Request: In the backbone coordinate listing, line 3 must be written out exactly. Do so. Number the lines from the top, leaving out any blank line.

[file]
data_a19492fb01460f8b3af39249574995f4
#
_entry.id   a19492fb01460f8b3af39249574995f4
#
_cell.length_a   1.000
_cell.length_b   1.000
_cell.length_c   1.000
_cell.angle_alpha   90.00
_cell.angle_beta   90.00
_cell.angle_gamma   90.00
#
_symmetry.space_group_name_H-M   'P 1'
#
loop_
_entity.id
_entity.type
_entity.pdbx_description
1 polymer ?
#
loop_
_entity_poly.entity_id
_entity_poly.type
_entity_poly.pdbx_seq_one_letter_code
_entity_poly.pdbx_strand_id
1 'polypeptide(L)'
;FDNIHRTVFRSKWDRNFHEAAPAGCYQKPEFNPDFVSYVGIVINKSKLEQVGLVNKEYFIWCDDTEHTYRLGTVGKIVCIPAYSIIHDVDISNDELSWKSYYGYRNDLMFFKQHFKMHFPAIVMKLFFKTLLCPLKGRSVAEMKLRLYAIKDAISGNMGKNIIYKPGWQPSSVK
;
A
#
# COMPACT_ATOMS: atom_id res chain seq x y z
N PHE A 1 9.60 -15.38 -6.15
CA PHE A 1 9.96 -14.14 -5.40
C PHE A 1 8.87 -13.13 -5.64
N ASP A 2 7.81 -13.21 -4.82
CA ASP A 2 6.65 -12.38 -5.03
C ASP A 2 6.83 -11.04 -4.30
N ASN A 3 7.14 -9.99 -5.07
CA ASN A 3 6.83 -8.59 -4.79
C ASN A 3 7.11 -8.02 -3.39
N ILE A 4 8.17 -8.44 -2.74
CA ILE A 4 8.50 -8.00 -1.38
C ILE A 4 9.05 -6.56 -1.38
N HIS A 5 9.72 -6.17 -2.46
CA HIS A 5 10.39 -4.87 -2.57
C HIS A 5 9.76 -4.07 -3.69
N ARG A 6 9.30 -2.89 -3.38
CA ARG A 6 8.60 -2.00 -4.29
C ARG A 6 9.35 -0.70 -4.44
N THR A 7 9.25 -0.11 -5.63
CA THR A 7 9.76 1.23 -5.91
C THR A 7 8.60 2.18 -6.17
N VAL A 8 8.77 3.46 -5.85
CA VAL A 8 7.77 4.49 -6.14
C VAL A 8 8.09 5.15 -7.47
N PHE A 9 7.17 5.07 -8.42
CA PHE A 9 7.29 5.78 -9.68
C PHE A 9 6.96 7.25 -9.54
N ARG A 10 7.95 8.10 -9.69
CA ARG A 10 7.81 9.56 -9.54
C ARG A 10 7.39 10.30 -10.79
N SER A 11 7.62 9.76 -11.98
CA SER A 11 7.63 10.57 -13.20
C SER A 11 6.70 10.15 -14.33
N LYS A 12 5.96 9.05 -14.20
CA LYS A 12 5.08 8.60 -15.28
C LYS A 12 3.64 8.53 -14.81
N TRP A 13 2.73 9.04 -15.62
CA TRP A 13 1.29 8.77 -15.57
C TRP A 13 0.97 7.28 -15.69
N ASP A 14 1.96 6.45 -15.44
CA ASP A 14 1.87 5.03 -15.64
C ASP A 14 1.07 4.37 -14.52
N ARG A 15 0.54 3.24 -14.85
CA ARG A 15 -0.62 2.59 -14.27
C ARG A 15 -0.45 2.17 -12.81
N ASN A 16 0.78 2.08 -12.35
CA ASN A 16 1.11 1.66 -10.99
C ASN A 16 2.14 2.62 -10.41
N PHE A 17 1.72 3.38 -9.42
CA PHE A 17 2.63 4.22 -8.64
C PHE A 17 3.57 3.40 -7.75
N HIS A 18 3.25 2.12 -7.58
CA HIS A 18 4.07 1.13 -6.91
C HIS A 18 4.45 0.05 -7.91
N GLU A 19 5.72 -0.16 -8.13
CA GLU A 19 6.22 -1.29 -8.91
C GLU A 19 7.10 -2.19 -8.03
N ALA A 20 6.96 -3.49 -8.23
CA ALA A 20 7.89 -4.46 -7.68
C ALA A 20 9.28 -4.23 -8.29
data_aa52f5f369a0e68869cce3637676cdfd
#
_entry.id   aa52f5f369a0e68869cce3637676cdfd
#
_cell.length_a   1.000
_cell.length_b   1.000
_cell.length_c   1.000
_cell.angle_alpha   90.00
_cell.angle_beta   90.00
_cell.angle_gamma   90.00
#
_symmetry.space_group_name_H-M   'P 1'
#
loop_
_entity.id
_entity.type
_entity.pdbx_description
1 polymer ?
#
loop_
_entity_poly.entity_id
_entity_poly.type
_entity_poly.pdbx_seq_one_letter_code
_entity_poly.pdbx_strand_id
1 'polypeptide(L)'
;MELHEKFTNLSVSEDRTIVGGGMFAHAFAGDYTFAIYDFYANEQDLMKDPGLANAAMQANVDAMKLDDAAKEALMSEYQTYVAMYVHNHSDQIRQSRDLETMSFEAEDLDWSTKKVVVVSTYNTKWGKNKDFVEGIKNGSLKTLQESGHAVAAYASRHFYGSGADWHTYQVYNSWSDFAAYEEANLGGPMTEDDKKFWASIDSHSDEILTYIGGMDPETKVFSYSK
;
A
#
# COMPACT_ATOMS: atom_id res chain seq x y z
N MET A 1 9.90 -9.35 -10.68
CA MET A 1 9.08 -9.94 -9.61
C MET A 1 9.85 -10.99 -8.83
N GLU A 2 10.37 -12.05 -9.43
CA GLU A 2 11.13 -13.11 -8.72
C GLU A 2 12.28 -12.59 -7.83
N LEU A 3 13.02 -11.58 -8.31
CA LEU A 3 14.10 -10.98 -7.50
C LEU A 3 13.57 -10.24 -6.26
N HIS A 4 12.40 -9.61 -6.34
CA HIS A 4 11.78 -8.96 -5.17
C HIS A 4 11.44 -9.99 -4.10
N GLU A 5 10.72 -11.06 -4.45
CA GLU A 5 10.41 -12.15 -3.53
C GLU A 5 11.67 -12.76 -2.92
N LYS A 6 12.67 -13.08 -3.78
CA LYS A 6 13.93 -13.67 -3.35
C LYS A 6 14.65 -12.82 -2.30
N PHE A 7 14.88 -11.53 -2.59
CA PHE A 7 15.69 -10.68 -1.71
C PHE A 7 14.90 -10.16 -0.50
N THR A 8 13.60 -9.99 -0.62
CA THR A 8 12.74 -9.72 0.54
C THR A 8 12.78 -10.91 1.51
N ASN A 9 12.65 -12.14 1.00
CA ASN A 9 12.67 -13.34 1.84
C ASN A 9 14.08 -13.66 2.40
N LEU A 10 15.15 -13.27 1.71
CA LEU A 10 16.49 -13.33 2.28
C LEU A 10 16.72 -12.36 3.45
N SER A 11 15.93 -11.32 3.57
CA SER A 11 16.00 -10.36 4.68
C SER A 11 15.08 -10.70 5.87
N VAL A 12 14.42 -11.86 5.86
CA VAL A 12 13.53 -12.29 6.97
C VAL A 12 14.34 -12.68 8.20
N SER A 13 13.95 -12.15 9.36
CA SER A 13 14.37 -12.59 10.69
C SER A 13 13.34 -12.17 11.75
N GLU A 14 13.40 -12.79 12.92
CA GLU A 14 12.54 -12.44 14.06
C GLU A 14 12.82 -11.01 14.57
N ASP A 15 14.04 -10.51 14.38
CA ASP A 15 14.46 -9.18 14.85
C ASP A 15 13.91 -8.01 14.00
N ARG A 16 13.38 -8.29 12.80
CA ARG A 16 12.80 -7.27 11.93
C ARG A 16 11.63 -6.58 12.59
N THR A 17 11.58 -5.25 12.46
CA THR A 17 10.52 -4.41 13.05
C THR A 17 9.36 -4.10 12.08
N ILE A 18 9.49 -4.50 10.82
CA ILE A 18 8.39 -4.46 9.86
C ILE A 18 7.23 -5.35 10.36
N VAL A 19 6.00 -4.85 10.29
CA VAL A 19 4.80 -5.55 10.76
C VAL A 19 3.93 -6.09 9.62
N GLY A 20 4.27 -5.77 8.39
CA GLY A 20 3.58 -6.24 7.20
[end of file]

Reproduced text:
_entry.id   a19492fb01460f8b3af39249574995f4